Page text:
There have been some reactions by some lawyers when the Honourable, the Chief Judge of the High Court of the Federal Capital Territory- Abuja, gracefully, through the Chief Registrar of the Court, issued a notice mandating the issuance of notice to counsel at least 48 hours before the day that the court concerned would not sit. These lawyers with due respect to them, commented ‘it is not a law’! Then, I asked myself the question ‘are Nigerian administrative made rules not laws’?! Then, I felt there is need to educate respectfully about administratively made rules which are regarded as administrative laws or in another way, ‘delegated legislations’ and having the force of law. These lawyers might have thought that because no sanction is specified in the notice, then, it has no force of law. I wish to quickly just note that there are relevant sanctions already under the extant Public Service Rules for insubordination etc., of erring public servant which those registrars to whom the notice has been compelled are aware of. I have to just lay this issue of sanction to rest once and for all and which I have just done now. That issue is settled. Therefore, this paper aims at shedding more lights on the status and relevant of Nigerian Administrative Laws. Some lawyers who have no knowledge of administrative laws, might actually, respectfully, misconstrue what administrative decision making, rules and procedures are, hence, this topic.
First and foremost, according to Ese Malemi, The Nigerian Constitutional Law, Princeton Publication Co., Ikeje, Lagos, Nigeria, First Edition, 2006, page: 152, ‘Administrative decision and rule making is the making of rules, regulations, determinations, policies or decisions to regulate a given thing or situation. Rule-making is the formulation, amendment, repeal of laws, policies or decisions by an administrative authority for the purpose of carrying out its objectives. Administrative rule making and decision making includes the choosing of a course of action from among the choices available, in dealing with or responding to a public problem. Thus, an administrative decision or rule may include and mean:
- Administrative laws, rules and regulations;
- Administrative decision, policy, determinations or directives to act one way of the other;
- The choice of a course of action from among alternatives to deal with a public problem; and so forth.
Thus, for instance, in an average office, rules, decisions, policies and directives are issued from time to time to guide the personnel in the discharge of their duties or to guide persons who come to do business with such office, body or organization.’ Ese Malemi (op. cit.) at page 3 also explained that ‘Administrative law is the law which regulates the organization and conduct of government and administrative authorities, their relationship with one another and members of the public and provides remedies for breaches of rights.’.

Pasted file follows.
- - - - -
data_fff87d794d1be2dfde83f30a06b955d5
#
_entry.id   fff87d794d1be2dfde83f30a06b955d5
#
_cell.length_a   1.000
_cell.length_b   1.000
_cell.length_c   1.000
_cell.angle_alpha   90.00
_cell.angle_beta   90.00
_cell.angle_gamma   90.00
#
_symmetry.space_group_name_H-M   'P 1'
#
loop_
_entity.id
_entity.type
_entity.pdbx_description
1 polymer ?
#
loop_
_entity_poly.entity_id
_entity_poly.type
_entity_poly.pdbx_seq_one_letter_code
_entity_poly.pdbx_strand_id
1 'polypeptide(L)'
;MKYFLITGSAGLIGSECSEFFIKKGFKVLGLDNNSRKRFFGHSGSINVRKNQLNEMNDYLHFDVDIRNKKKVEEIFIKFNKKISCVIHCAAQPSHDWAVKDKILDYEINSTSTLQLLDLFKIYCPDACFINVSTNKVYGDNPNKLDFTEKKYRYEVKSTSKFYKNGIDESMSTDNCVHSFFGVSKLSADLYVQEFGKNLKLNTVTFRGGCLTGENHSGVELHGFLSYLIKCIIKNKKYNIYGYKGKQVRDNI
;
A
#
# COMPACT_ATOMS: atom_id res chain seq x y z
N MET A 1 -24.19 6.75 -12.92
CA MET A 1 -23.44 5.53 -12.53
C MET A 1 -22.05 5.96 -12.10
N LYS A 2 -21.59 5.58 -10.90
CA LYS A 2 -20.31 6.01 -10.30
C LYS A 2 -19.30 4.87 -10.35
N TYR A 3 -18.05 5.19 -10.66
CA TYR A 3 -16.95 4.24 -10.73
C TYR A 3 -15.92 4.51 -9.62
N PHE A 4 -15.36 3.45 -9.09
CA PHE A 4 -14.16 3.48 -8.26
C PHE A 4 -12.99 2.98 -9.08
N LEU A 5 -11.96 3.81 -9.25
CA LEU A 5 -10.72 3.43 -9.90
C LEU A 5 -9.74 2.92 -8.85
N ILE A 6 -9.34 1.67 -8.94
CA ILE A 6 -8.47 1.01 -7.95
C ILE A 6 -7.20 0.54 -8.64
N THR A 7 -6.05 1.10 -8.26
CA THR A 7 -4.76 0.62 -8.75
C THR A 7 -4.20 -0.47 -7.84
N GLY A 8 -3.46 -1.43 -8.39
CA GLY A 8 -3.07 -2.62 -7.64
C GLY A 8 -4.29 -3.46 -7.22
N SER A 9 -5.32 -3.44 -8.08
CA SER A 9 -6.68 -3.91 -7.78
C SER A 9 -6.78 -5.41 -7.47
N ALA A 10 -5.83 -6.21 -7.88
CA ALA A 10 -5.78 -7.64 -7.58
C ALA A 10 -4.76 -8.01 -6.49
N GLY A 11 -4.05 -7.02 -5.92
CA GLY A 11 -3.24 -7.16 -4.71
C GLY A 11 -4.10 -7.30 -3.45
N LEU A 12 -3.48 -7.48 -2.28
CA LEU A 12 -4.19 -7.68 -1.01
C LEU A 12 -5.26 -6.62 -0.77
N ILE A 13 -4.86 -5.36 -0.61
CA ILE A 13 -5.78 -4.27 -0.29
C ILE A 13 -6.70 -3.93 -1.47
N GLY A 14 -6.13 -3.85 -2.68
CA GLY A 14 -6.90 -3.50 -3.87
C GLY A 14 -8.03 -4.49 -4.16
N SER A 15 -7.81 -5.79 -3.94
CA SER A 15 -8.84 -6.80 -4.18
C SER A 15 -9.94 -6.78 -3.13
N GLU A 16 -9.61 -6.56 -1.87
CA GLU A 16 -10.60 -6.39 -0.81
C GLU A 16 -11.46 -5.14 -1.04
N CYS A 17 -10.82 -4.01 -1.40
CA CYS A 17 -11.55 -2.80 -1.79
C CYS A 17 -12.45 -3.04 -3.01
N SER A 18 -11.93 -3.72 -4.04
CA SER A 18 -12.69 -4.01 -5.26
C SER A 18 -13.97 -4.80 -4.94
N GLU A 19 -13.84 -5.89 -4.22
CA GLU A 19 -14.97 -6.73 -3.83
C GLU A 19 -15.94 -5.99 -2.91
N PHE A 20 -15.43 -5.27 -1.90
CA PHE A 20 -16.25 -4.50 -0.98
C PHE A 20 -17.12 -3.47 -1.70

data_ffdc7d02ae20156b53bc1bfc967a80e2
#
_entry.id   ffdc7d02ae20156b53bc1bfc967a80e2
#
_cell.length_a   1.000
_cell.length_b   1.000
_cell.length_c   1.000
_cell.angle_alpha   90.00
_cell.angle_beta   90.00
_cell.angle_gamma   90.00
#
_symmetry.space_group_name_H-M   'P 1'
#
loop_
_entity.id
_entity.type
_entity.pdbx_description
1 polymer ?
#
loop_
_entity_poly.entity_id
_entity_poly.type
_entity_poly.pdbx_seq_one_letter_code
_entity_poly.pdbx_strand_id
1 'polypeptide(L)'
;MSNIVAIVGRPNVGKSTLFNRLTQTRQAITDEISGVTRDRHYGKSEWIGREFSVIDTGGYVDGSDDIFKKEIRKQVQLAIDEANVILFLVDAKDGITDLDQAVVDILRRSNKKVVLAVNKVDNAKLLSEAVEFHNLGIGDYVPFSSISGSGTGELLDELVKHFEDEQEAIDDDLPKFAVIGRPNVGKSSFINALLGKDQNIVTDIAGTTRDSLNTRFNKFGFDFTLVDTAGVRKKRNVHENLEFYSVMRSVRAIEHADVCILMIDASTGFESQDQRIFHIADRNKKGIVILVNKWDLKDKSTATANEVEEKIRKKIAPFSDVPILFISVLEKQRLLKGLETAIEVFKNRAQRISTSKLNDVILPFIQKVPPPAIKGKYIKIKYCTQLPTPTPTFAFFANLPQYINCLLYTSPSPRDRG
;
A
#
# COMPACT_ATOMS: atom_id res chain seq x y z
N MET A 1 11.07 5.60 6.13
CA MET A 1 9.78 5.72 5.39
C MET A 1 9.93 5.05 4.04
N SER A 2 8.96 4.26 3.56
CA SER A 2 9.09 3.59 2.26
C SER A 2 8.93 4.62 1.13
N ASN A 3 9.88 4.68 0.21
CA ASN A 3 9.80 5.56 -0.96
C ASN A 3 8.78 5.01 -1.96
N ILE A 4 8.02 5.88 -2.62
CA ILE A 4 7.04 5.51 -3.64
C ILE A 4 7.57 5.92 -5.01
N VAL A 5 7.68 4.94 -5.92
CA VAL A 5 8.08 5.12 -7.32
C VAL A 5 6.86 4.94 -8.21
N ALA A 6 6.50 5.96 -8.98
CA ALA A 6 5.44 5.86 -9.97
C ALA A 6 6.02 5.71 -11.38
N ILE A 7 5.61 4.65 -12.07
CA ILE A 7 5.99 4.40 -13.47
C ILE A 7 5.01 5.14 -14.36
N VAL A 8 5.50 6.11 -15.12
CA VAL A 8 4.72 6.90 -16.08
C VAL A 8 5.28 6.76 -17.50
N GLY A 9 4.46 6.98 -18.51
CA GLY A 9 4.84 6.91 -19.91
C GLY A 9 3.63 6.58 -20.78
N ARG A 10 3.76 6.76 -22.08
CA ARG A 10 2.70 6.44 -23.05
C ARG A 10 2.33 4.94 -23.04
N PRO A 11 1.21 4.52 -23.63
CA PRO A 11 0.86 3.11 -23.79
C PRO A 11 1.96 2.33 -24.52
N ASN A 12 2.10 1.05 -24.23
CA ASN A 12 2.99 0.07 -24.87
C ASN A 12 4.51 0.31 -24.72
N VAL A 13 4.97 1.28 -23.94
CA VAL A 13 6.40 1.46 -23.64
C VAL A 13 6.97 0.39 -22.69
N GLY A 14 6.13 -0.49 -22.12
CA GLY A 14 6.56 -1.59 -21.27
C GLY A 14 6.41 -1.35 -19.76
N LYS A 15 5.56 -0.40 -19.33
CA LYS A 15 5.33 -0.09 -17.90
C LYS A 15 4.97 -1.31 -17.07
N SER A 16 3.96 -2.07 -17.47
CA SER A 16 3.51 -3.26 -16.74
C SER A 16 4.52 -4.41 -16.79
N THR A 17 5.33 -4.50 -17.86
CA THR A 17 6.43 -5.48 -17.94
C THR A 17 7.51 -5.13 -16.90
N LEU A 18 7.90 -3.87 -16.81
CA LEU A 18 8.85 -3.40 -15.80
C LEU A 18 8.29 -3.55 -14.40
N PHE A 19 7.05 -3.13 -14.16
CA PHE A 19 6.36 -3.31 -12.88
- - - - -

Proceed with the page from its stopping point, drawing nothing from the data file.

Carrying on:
From the above reference about administrative law, it is no doubt that the said notice issued by the Chief Registrar of the High Court of the FCT-Abuja, on the authority of the Honourable, the Chief Judge, is a directive directing those registrars of the courts to comply with the directive. Also, the High Court is a government’s authority administratively. Therefore, the administrative directive made by the notice having complied with the procedures for making same is valid and is a law binding on those mandated by the directive. More so, the administrative discretion permits the Honourable, the Chief Judge of the Court to direct the Chief Registrar of the Court to make such administrative decision/rules/directive by the notice and the notice speaks for itself on the authority issuing same. So, there ought not to be any argument about whether the said notice is a law or not as made by some lawyers in my presence. Also, it must be understood that ‘law’ is not restricted to statutory laws made arising from legislative powers conferred by the Constitution of the Federal Republic of Nigeria. The legislature has in making laws, delegated some of their powers of law-making to administrative authorities (called delegated powers) to make administrative decisions, rules, regulations, directives, etc., in their administrative capacities to ease decision and law-making and in order to avoid the legislatures having to go through rigorous law making processes over issues that an administrative authority would have resolved easily without rigorous process. These administrative laws made by an administrative authority is also called ‘delegated legislations’ (in other words, they are also legislations/laws). See: Chapter three of the Ese Malemi, Administrative Law (op. sit). Also, under section 37 of the Interpretation Act, 2004, ‘subsidiary instrument’ means any order, rules, regulations, rules of court or by-laws made either before or after the commencement of this Act in exercise of powers conferred by an Act’. It is also clear that the powers of the Honourable, the Chief Judge to make rules, regulations and or the directive in question arose from the High Court of FCT-Abuja Act, Laws of FCT, Abuja, 2007.
Finally, therefore, it is my humble submission that Nigerian administratively made laws are laws having the binding force of law in an administrative capacity. Also, since the directive issued by the Chief Registrar of the court on the authority of the Honourable, the Chief Judge was part of administrative laws, same is binding and has the force of law especially against those registrars directed to so act.